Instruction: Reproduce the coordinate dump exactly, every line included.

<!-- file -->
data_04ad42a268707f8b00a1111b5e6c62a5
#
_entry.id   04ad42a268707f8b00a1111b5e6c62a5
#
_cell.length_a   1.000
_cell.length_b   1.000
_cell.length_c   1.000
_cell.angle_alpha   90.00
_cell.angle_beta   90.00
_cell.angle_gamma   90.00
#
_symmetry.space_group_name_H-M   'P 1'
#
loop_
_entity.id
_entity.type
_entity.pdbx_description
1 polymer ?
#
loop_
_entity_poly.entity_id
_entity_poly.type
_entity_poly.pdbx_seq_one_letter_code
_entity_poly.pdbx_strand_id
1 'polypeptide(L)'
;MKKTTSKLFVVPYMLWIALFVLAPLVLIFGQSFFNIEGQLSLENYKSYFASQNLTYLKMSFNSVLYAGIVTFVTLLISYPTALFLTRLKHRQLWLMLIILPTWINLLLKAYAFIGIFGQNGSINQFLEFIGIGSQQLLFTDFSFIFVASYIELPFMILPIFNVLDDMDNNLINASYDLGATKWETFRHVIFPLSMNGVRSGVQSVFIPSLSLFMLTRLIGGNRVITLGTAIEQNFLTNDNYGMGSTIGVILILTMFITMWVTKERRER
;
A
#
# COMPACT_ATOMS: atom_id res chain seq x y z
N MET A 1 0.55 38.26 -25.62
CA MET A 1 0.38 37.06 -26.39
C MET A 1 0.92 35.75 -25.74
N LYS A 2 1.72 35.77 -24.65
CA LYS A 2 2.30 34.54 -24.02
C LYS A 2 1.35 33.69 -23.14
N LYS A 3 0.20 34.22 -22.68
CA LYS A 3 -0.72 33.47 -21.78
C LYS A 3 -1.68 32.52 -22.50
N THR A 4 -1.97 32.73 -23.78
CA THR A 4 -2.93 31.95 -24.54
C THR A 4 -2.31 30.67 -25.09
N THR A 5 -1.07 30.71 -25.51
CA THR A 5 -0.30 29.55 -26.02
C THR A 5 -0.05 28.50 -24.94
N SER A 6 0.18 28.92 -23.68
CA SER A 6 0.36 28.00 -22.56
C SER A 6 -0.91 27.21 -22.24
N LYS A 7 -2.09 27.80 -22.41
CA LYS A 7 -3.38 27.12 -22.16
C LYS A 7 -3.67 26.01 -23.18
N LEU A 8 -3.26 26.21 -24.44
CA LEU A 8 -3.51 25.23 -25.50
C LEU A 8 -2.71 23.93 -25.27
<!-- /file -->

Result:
data_04ad42a268707f8b00a1111b5e6c62a5
#
_entry.id   04ad42a268707f8b00a1111b5e6c62a5
#
_cell.length_a   1.000
_cell.length_b   1.000
_cell.length_c   1.000
_cell.angle_alpha   90.00
_cell.angle_beta   90.00
_cell.angle_gamma   90.00
#
_symmetry.space_group_name_H-M   'P 1'
#
loop_
_entity.id
_entity.type
_entity.pdbx_description
1 polymer ?
#
loop_
_entity_poly.entity_id
_entity_poly.type
_entity_poly.pdbx_seq_one_letter_code
_entity_poly.pdbx_strand_id
1 'polypeptide(L)'
;MKKTTSKLFVVPYMLWIALFVLAPLVLIFGQSFFNIEGQLSLENYKSYFASQNLTYLKMSFNSVLYAGIVTFVTLLISYPTALFLTRLKHRQLWLMLIILPTWINLLLKAYAFIGIFGQNGSINQFLEFIGIGSQQLLFTDFSFIFVASYIELPFMILPIFNVLDDMDNNLINASYDLGATKWETFRHVIFPLSMNGVRSGVQSVFIPSLSLFMLTRLIGGNRVITLGTAIEQNFLTNDNYGMGSTIGVILILTMFITMWVTKERRER
;
A
#
# COMPACT_ATOMS: atom_id res chain seq x y z
N MET A 1 0.55 38.26 -25.62
CA MET A 1 0.38 37.06 -26.39
C MET A 1 0.92 35.75 -25.74
N LYS A 2 1.72 35.77 -24.65
CA LYS A 2 2.30 34.54 -24.02
C LYS A 2 1.35 33.69 -23.14
N LYS A 3 0.20 34.22 -22.68
CA LYS A 3 -0.72 33.47 -21.78
C LYS A 3 -1.68 32.52 -22.50
N THR A 4 -1.97 32.73 -23.78
CA THR A 4 -2.93 31.95 -24.54
C THR A 4 -2.31 30.67 -25.09
N THR A 5 -1.07 30.71 -25.51
CA THR A 5 -0.30 29.55 -26.02
C THR A 5 -0.05 28.50 -24.94
N SER A 6 0.18 28.92 -23.68
CA SER A 6 0.36 28.00 -22.56
C SER A 6 -0.91 27.21 -22.24
N LYS A 7 -2.09 27.80 -22.41
CA LYS A 7 -3.38 27.12 -22.16
C LYS A 7 -3.67 26.01 -23.18
N LEU A 8 -3.26 26.21 -24.44
CA LEU A 8 -3.51 25.23 -25.50
C LEU A 8 -2.71 23.93 -25.27